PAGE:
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Scottish Budget 2018 – 1% Additional Dwelling Supplement rise deals blow to landlords

3-minute read

Lauren Hellicar

13 December 2018

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Derek Mackay has announced the draft Scottish Budget for 2019-20 – here’s what it means for landlords.

Mr Mackay promised a Budget that ‘delivers for the Scotland of today and invests for the Scotland of tomorrow’.

The headline for buy-to-let landlords is an increase in Land and Building Transactions Tax (LBTT), which is the Scottish equivalent of stamp duty.

The move will mean some will pay as much as 16 per cent in Additional Dwelling Supplement on the highest portion of the price when they buy a second property.

Additional Dwelling Supplement increase

In a bid to make the property market more accessible to first-time buyers, and to help others climb the property ladder, the Scottish Finance Secretary’s Budget includes an increase in Additional Dwelling Supplement (ADS) rates on the purchase of most second properties.

ADS came into force in 2016. You need to pay it when you buy a second residential property in addition to your main home.

Previously set at three per cent on top of the LBTT that all property buyers must pay in Scotland, the 2018 Scottish Budget contains a planned increase to four per cent for most properties worth up to £145,000.

How much LBTT will I pay when I purchase a buy-to-let property in Scotland?

You won’t pay any LBTT or ADS on your buy-to-let property if it’s worth less than £40,000. If it falls in the £0 to £145,000 bracket, you won’t pay LBTT but you will pay ADS at the new rate of four per cent from 25 January 2019.

LBTT and ADS are payable on a tiered basis for different portions of the property price. The higher your second property’s value, the higher the percentage you’ll pay.

Proposed ADS rates in Scotland from 25 January 2019

  • £0 to £145,000 – four per cent (previously three per cent)
  • £145,001 to £250,000 – six per cent (previously five per cent)
  • £250,001 to £325,000 – nine per cent (previously eight per cent)
  • £325,001 to £750,000 – 14 per cent (previously 13 per cent)
  • £750,001 and over – 16 per cent (previously 15 per cent)

According to Which?, the change would mean that if you bought a second residential property for £250,000, your tax bill would go up from £9,600 to £12,100.

But this is all dependent on whether the Budget is passed by parliament.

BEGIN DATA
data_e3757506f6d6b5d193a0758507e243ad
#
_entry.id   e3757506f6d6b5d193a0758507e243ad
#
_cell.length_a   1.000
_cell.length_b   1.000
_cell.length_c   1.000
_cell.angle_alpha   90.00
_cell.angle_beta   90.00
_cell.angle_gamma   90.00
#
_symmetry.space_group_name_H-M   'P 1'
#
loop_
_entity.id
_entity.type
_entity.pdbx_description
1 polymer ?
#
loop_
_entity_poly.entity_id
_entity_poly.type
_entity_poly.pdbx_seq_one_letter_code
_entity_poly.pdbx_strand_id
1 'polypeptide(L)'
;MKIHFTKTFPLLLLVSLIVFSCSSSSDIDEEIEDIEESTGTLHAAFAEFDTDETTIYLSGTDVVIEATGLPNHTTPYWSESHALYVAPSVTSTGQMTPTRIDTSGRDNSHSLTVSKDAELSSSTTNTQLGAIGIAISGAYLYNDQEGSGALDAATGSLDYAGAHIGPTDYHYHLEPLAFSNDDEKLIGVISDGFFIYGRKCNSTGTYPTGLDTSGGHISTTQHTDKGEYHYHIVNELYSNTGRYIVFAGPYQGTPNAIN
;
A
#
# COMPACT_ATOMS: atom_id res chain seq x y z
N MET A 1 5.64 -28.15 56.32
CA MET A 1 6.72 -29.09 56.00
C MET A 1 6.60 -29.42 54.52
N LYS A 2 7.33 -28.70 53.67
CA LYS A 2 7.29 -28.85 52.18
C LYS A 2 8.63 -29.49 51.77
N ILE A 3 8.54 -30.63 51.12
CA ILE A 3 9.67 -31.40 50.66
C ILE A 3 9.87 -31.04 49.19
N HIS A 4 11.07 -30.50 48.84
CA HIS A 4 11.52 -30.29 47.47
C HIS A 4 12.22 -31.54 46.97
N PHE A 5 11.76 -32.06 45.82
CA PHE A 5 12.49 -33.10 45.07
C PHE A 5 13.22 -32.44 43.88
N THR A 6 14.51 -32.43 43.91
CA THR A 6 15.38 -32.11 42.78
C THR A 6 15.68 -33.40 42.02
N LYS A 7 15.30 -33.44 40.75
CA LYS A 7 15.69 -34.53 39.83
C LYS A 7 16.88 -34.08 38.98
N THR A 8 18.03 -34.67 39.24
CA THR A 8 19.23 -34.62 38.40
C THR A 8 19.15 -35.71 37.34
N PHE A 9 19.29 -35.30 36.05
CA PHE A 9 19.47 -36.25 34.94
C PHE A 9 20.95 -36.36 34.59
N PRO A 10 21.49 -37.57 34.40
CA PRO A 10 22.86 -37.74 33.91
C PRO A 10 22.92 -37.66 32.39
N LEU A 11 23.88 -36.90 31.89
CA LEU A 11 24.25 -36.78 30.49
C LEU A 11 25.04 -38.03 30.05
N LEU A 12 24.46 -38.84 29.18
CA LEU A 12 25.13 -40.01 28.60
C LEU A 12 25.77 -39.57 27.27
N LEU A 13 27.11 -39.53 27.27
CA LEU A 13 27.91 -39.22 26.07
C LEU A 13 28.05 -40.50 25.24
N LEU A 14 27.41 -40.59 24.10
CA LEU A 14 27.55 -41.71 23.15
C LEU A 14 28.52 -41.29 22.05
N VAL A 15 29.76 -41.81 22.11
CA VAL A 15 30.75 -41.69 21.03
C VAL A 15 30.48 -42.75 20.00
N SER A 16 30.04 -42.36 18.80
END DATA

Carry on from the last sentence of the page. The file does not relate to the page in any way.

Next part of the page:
Getting the budget through parliament

Now that the SNP government has drafted its plan for Scotland’s finances for 2019-20, it still has the task of getting it past the final vote, which is due to take place early next year.

One potential sticking point is the fact that it’s a minority government, which means it needs votes from other parties to get its Budget approved.

The Greens have been a key ally in the past, but this year they want to see commitment to major reform of local government funding before they’ll back the SNP’s Budget.

Lib Dem support also comes with a condition – their terms are that the SNP won’t push for another independence referendum, reports the BBC.

Other key Scottish Budget 2018 announcements

The Budget proposes a freeze on income tax rates while starter and lower rate thresholds are to increase in line with inflation.

There’s also a planned freeze on the higher rate income tax threshold, with the Scottish government stating that 55 per cent of Scottish taxpayers will pay less than other parts of the UK.

It’s claimed that this will free up £68 million of additional revenue to invest in ‘essential’ public services.

The Finance Secretary has also provided for:

  • £825 million of investment in affordable housing across Scotland
  • £52.3 million to make sure no one in Scotland pays the Bedroom Tax
  • £5 billion of infrastructure investment to make Scotland a more attractive place to do business
  • ‘Generous’ business rates relief worth more than £750 million
  • An extra £730 million of investment in health and care services
  • GDP growth forecast at 1.4% in 2018, 1.2% in 2019, 1% in 2020 and 2021, 1.1% in 2022 and 1.2% in 2023

Making provisions for Brexit was a key theme of Mr Mackay’s speech, as he noted it may impact on government spending plans depending on the eventual outcome.

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